[RFC2401], a Security Architecture for the Internet Protocol describes the requirements of an IPsec implementation -- it specifically provides a set of selectors for use in a the Security Policy Database (SPD, section 4.4.1). The selectors are used to determine to which flows a security association (SA) will be applied to.
It seems trivial that ICMP flows can be protected by simply setting the ``protocol'' selector to that of the ICMP protocol (1 for IPv4), but it does not mandate any standard way to select which ICMP types and codes are to be included in the flow.
Similarly, RFC2407, The Internet IP Security Domain of Interpretation for ISAKMP, describes a way in which the contents of these selectors may be agreed upon by ISAKMP (RFC2408). Figure 2 in section 4.6.2 also includes a protocol ID which could easily be set to ICMP, but no clear method of communicating a desired ICMP code/type.
Given this situation, it is clear that two machines or security gateways could easily establish a security association that would permit them to exchange traffic of ICMP type.
The problem, which will be expanded upon in the next section, is that it is seldom useful to exchange all types of ICMP traffic in isolation of other network traffic. The exception is diagnostics messages (e.g. echo request/reply aka ping packets). It is here that we see that ICMP is not like the other protocols and needs special treatment.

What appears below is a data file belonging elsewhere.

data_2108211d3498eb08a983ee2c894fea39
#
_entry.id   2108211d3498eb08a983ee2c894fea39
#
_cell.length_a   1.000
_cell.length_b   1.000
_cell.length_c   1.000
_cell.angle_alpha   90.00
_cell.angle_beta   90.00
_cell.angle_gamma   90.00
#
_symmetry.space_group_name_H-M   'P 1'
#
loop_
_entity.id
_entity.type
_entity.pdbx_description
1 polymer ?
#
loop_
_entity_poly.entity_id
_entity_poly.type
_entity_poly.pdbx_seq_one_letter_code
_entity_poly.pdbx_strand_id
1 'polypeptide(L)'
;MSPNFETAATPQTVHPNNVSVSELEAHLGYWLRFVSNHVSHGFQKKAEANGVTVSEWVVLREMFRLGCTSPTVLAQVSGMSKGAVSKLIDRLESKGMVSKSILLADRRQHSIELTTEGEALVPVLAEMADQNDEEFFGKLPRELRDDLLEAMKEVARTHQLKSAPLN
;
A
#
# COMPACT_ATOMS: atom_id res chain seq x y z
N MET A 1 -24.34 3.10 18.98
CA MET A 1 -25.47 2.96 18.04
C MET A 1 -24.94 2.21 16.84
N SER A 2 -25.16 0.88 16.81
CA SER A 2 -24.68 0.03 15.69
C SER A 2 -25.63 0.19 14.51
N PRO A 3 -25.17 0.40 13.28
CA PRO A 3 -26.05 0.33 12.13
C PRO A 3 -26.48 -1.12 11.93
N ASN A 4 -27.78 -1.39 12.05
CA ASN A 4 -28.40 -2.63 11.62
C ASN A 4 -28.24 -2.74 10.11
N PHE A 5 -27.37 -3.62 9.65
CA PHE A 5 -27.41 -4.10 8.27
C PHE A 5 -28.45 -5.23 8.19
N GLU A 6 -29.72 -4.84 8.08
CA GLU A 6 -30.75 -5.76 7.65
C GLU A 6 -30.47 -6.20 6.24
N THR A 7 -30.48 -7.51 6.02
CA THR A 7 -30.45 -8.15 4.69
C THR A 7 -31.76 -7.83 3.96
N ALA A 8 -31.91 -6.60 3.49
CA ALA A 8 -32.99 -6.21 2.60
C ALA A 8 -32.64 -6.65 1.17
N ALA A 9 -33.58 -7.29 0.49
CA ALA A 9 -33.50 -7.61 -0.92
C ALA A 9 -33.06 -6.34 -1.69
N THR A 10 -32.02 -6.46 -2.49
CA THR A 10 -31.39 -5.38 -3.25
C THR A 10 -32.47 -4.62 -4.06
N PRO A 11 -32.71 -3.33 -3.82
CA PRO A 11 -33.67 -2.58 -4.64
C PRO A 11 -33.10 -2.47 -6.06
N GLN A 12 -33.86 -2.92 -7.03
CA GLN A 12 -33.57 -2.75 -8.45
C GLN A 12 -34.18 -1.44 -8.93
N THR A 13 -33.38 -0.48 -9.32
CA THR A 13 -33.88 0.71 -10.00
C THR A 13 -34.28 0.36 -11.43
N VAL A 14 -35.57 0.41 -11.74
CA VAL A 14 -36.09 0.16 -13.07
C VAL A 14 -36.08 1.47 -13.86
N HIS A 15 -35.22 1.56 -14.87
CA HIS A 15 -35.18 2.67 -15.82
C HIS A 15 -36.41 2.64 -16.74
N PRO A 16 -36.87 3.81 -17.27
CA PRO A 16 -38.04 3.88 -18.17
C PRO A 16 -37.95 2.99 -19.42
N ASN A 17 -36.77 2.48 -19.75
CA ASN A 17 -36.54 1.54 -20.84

Following the explanation of ICMPs uniqueness, a section will address the question of what whether or not it is worth fixing this limitation in IPsec.
It is assumed one will answer this question in the affirmative, the rest of this paper deals with pieces of the solution: extensions to the SPD, simple extensions to IKE, moderate complexity extensions to IKE, and full scale extensions to both the SPD and to IKE.
In order to adequately describe the problem, some network diagram must be assumed. It is presented in figure . This figure represents a situation with two security gateways that are seperate from the end-hosts. The case where one or both IPsec endpoints are in fact end-systems (the ``host to host'' case rather than the ``gateway to gateway'' case) can be for the purposes of this discussion to be understood by allowing the end systems E1 and E2 to simply be the upper layer (UDP/TCP/etc.) protocol stacks of the end hosts, while the SG1 and SG2 pieces are the lower layers of the protocol stacks.